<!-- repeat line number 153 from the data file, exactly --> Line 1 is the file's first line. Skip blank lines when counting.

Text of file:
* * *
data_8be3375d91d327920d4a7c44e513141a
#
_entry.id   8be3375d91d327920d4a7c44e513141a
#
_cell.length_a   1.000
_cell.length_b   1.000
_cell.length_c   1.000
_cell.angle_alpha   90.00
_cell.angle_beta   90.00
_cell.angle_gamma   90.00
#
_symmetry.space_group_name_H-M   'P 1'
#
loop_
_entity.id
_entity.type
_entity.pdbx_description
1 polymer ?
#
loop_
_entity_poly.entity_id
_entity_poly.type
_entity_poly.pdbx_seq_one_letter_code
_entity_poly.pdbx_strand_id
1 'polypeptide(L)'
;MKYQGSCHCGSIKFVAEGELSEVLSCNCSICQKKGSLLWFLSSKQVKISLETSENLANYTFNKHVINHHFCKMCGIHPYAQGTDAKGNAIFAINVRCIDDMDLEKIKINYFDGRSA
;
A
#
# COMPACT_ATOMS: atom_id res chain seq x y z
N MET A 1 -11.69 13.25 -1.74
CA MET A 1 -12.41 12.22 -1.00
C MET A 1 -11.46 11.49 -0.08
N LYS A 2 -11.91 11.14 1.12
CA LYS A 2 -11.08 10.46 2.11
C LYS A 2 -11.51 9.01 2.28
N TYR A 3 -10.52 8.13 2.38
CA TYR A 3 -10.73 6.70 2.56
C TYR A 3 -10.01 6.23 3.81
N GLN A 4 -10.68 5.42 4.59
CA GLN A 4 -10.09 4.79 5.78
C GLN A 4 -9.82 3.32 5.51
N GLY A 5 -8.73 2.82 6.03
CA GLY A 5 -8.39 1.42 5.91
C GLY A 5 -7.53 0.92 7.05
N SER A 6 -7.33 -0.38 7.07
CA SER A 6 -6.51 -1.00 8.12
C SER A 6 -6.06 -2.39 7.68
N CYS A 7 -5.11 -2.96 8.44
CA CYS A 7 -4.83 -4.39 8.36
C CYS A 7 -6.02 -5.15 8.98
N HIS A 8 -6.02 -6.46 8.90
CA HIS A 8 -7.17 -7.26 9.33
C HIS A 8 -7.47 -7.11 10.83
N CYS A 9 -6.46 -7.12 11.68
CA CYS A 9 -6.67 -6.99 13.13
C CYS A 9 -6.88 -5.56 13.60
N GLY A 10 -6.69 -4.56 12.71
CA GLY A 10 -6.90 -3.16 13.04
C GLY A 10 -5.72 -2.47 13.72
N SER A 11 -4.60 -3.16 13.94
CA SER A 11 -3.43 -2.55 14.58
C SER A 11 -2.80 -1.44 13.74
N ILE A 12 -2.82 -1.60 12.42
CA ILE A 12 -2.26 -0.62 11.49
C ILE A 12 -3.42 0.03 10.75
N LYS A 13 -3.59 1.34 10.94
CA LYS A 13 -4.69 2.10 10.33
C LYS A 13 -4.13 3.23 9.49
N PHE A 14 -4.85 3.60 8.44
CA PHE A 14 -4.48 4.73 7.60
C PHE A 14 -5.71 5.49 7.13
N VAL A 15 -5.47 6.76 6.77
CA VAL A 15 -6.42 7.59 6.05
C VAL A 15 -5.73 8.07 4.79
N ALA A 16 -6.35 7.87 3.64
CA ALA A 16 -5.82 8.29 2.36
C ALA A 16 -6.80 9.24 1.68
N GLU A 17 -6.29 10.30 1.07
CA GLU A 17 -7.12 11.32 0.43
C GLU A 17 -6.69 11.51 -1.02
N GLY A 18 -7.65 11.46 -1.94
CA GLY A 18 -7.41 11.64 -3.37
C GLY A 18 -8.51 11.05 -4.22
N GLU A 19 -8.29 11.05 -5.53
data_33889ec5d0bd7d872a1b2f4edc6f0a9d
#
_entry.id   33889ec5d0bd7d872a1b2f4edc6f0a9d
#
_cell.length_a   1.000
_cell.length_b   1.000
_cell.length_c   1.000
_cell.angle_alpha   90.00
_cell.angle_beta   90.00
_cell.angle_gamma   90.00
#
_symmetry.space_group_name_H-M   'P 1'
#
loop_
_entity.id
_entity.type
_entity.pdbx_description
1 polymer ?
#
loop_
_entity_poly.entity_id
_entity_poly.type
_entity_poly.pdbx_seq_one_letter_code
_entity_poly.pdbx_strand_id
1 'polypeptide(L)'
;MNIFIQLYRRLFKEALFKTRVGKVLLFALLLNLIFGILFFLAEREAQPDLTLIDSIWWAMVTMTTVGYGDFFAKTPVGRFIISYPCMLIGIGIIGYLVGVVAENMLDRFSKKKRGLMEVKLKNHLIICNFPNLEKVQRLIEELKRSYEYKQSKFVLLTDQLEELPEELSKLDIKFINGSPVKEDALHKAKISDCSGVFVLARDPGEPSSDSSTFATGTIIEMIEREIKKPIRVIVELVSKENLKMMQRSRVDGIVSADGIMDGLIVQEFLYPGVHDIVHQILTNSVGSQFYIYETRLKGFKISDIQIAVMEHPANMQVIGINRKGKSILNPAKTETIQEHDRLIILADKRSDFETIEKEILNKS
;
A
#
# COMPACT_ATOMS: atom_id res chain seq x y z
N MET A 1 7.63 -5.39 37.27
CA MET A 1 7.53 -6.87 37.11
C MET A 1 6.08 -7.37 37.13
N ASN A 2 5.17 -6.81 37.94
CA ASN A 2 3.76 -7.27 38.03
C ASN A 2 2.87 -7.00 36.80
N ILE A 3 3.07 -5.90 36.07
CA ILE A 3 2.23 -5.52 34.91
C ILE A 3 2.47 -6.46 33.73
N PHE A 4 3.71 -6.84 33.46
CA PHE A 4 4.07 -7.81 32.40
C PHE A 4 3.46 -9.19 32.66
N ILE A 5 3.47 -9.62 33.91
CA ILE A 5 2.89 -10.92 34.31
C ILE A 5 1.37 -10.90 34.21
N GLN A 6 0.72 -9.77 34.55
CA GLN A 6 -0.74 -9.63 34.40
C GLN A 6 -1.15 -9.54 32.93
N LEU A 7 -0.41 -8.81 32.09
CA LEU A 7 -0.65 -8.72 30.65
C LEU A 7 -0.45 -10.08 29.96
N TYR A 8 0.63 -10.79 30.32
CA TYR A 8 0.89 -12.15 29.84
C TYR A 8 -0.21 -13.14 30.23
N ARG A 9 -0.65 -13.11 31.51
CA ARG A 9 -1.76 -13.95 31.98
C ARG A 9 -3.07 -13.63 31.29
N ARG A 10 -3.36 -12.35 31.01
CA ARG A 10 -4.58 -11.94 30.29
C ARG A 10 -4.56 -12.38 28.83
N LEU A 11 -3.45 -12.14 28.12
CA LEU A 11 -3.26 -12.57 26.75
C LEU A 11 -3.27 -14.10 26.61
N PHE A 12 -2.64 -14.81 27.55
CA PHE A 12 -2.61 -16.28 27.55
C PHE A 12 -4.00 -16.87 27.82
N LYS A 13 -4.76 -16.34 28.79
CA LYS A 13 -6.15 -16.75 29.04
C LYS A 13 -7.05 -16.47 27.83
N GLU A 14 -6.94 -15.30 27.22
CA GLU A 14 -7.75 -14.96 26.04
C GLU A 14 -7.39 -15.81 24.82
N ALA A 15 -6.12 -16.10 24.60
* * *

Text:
CA LYS A 13 -6.15 -16.75 29.04